SAINIK Play Review

Neha Shende

Direction : Makarand Deshpande
Writer : Makarand Deshpande
Cast : Makarand Deshpande

 SAINIK Review

SAINIK, written and directed by and starring Makarand Deshpande, is a 75-minute monologue about soldiers and war. Deshpande narrates the story of an unnamed war as a soldier and war photographer. The monologue is an angry, angry performance, like Juvenalian satire.

Through several sections in the monologue, Deshpande talks about the politics and economics of war: how big countries back smaller countries to fight proxy wars, how politicians label enemy states and make use of the sentiment of nationalism for elections, how powerful corporate lobbies of weapon manufacturers back, even instigate war, and how common people, who have absolutely no idea about the actual horrors of war, are swept up in manufactured waves of nationalism that really only serve those in power.

The needs of those most affected the soldiers who actually fight in this war, who get injured or die are ignored, because to the decision makers, the soldiers are merely pawns used to serve their own ends. The psychological scars that war leaves on those who have actually been on the frontlines are never acknowledged and once war is over, these same soldiers who were earlier touted as heroes, are disposed of like broken toys.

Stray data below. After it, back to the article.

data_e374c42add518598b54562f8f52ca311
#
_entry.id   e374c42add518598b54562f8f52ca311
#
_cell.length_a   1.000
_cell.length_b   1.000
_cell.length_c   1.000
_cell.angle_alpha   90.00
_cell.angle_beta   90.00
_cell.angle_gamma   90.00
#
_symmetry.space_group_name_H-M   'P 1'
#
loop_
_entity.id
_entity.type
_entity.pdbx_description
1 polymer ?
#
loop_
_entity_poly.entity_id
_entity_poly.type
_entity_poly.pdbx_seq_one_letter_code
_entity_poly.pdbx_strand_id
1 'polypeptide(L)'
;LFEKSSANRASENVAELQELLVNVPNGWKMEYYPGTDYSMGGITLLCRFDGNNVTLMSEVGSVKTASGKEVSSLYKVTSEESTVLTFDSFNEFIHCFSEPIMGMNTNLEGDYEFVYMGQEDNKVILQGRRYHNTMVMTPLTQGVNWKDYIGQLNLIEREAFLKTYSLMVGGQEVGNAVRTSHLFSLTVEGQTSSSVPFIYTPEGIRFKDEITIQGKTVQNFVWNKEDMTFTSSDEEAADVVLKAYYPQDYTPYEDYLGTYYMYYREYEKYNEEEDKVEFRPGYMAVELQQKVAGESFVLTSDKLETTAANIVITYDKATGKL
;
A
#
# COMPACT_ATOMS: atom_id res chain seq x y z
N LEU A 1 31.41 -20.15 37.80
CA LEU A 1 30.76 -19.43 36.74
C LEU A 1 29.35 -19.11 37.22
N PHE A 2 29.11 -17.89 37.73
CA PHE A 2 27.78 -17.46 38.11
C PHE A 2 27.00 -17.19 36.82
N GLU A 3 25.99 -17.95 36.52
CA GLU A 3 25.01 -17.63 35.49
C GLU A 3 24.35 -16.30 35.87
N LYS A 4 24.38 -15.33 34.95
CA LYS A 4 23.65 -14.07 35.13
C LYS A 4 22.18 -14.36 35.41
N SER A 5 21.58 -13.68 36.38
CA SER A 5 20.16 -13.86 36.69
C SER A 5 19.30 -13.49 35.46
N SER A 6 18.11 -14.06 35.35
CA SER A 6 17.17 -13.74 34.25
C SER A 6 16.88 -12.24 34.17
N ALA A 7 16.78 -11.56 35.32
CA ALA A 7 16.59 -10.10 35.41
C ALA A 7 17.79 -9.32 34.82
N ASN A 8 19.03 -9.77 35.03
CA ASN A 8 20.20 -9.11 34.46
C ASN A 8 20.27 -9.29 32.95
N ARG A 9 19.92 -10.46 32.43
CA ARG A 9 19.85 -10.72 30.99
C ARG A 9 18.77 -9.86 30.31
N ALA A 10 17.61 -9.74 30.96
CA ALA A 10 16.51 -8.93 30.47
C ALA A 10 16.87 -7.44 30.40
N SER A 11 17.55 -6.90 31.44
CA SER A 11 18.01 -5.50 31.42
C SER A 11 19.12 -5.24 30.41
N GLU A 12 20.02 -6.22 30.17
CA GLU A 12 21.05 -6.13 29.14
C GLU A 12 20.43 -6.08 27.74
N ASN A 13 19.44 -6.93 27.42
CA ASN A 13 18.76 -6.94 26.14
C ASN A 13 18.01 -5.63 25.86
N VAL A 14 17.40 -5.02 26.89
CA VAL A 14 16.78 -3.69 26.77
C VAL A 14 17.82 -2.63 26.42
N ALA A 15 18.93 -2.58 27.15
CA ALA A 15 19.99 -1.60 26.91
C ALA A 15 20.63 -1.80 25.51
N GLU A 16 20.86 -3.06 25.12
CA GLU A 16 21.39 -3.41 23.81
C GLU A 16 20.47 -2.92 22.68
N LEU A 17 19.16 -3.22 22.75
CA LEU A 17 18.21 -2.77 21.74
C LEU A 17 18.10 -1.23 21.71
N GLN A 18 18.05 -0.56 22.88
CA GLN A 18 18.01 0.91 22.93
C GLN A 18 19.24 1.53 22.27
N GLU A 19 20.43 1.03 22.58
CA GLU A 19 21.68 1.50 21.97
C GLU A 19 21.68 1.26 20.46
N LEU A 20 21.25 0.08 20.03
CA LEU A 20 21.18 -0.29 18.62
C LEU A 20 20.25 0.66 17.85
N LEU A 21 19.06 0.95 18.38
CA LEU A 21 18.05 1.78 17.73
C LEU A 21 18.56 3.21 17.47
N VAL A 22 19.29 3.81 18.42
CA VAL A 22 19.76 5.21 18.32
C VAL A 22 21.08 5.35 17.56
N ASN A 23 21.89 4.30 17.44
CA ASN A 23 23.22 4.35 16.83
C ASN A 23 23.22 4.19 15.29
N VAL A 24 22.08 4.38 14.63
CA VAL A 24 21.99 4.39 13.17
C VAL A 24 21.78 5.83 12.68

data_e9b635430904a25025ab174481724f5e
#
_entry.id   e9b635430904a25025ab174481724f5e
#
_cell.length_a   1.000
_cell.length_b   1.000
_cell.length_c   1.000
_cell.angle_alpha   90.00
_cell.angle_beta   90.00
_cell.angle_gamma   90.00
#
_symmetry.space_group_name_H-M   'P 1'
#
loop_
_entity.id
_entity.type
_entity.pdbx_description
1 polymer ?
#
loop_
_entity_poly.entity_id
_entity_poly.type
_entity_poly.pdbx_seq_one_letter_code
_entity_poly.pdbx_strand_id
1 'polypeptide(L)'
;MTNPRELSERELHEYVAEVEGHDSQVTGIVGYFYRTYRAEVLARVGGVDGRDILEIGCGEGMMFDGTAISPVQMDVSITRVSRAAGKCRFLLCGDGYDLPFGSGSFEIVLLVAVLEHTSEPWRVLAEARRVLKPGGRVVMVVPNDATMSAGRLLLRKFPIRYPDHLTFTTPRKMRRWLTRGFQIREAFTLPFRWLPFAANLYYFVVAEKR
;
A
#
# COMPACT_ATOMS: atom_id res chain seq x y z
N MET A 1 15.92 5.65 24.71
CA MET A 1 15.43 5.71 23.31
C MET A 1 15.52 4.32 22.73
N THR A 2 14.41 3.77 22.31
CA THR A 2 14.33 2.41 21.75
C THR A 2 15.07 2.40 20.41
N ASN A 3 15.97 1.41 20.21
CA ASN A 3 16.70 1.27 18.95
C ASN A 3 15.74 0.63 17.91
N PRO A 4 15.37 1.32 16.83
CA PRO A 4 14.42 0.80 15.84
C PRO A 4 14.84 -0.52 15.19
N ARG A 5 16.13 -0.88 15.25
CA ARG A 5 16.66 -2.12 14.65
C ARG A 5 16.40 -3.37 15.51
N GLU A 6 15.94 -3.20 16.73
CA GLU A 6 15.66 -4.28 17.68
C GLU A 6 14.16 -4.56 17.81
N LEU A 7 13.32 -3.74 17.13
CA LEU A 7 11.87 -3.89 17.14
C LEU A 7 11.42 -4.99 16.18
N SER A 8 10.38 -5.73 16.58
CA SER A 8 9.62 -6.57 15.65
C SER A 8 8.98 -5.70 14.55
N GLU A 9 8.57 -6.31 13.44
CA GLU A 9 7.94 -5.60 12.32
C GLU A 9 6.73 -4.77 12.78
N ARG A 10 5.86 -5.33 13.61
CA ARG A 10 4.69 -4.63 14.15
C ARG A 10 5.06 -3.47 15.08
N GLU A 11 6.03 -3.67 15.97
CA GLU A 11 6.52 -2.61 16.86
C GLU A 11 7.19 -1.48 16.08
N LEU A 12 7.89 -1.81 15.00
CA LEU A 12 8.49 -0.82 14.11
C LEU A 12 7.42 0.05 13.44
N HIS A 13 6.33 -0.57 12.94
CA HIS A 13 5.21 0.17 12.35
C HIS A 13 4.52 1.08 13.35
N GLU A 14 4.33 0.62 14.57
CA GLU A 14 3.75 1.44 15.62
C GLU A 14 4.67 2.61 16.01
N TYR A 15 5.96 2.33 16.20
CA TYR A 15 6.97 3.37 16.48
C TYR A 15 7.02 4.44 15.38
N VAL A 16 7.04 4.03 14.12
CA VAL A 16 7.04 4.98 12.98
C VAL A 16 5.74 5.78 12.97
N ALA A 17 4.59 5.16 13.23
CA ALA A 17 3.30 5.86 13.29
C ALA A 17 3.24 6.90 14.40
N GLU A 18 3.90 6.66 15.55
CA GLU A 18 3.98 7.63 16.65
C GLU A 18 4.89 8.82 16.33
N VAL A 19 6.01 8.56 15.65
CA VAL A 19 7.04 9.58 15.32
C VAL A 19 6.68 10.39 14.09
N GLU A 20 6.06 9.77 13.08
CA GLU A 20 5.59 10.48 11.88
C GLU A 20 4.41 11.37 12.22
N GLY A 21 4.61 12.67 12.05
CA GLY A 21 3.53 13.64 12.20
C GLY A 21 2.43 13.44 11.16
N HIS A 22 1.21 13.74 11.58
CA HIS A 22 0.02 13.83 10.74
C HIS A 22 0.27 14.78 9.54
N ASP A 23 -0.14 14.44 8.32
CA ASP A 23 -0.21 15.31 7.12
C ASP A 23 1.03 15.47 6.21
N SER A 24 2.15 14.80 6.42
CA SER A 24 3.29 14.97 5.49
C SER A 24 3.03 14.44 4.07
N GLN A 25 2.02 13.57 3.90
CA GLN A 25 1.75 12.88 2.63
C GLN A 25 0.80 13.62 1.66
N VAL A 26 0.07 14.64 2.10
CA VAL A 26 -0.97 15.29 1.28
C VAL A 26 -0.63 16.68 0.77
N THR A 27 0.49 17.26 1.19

Throughout, the performance is high decibel, and despite some of the dark humour, lends no respite to the audience. While it can get heavy for some, that is perhaps Deshpande's intention all along. A strong pacifist play must evoke in the viewer a feeling of horror, even emotional exhaustion that necessarily accompanies war. And Deshpande does that with great skill and energy.

The set design by Sumeet Patil, light design by Amogh Phadke and music by Ashish Gade all meld beautifully with the monologue, bringing war to life. The drying autumnal leaves on set, the bloody bodies with severed limbs peeking out from behind jute sacks, the war siren suddenly turning to party music as the soldier returns from war and the dance of light and shadow enhancing the atmosphere, all deserve special mention.

This angry monologue is really a pacifist plea, and it drives its point home well.

*Neha Shende is an avid theatre-goer and enjoys watching old Bollywood movies in her free time.

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